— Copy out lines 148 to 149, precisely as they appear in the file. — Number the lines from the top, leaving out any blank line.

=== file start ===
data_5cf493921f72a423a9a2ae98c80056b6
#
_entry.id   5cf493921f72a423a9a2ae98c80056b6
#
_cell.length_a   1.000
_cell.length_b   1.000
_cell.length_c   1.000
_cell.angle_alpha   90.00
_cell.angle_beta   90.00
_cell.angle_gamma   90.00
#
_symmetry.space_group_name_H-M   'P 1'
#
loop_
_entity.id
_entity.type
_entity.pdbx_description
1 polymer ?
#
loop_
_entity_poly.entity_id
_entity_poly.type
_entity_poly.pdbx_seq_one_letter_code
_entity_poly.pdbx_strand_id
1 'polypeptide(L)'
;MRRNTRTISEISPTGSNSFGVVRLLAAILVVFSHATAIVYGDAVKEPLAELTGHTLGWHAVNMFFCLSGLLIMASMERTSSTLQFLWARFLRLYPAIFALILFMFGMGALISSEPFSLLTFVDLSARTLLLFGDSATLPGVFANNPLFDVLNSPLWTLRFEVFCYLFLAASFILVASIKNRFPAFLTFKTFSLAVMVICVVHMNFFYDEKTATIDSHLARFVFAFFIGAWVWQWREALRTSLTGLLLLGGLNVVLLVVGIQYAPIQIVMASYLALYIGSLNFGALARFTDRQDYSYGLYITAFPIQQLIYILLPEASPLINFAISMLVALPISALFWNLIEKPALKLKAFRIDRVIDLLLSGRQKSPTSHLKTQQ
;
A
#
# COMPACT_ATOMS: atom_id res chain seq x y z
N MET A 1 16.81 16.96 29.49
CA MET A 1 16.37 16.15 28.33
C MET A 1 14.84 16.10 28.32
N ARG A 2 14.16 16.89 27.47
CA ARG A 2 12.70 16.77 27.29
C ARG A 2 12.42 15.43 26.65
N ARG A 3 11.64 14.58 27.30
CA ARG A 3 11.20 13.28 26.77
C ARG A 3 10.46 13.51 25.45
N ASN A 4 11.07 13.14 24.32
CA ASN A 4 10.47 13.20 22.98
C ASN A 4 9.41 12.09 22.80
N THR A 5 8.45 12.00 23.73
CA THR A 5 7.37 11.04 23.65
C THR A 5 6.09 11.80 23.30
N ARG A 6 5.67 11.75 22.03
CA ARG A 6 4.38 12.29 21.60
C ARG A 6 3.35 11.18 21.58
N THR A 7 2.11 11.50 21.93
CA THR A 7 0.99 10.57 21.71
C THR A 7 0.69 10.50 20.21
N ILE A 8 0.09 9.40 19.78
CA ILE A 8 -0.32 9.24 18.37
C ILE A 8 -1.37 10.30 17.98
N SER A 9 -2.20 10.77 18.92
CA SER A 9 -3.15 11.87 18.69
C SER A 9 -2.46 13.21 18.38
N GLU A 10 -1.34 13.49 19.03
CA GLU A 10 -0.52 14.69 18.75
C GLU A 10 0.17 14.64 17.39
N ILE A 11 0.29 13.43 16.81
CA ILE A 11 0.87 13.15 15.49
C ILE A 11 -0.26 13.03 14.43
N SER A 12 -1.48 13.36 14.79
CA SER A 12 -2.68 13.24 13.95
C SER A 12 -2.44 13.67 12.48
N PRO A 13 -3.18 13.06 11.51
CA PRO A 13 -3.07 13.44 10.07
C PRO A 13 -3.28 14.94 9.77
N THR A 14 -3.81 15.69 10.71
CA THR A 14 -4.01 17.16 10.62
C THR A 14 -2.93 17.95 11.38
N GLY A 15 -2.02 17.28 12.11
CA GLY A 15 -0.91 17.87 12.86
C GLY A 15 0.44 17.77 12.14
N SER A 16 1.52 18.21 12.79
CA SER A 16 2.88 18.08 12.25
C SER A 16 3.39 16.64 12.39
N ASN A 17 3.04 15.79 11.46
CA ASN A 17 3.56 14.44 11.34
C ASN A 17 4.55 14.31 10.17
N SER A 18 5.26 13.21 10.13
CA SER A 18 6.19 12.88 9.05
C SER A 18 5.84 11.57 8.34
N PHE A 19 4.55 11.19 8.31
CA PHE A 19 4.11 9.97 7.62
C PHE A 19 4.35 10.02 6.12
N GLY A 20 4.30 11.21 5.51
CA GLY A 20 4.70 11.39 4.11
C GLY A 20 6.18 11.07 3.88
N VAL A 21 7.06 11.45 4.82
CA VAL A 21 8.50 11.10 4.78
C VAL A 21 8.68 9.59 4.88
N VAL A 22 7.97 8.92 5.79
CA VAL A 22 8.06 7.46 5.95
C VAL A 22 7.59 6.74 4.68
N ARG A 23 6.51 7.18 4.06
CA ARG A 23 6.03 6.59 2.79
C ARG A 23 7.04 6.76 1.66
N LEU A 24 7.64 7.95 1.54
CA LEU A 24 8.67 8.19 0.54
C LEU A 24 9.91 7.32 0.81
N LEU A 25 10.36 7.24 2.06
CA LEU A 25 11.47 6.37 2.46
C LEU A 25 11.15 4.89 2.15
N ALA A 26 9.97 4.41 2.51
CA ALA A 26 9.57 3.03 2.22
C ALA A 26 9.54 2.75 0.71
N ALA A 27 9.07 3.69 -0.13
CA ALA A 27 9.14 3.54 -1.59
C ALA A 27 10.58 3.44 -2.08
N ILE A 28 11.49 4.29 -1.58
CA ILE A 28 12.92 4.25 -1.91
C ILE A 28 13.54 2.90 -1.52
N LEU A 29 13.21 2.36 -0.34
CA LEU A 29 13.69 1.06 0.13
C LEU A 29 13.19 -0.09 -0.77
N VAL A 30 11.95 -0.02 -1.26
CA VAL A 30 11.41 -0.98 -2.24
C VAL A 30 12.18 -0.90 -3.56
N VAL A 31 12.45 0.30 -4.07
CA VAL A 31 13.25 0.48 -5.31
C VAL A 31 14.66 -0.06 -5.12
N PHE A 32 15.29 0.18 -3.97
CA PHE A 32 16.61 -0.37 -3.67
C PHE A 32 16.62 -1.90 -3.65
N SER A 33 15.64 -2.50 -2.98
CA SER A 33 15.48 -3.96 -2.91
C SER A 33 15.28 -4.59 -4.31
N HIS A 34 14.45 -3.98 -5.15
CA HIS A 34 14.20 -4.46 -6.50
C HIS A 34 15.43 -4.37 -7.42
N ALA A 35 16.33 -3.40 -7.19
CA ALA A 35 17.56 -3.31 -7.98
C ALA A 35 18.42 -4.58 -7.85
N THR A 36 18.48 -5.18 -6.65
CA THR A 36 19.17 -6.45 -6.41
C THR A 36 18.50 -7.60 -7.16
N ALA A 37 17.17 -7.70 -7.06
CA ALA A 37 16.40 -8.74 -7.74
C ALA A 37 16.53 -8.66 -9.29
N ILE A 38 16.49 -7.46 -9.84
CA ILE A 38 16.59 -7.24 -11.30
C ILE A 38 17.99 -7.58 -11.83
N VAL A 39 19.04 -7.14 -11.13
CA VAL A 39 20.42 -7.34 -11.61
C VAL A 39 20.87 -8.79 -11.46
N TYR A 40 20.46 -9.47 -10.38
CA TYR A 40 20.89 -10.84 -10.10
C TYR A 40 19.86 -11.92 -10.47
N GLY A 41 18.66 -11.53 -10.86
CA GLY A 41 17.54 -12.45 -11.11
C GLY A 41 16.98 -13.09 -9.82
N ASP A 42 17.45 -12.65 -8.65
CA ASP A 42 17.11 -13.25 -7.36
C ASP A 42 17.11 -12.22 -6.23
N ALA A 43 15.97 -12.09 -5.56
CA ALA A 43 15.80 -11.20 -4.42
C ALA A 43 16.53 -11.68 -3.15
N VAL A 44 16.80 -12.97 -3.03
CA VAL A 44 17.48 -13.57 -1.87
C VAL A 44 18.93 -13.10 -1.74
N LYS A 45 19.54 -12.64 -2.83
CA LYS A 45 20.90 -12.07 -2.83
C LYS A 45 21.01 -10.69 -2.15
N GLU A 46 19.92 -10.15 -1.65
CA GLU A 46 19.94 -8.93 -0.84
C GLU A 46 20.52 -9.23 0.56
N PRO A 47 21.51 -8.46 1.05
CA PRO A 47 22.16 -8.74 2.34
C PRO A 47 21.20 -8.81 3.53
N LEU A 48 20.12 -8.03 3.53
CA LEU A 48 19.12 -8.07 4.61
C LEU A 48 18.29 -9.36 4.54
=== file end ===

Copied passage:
N TYR A 40 20.46 -9.47 -10.38
CA TYR A 40 20.89 -10.84 -10.10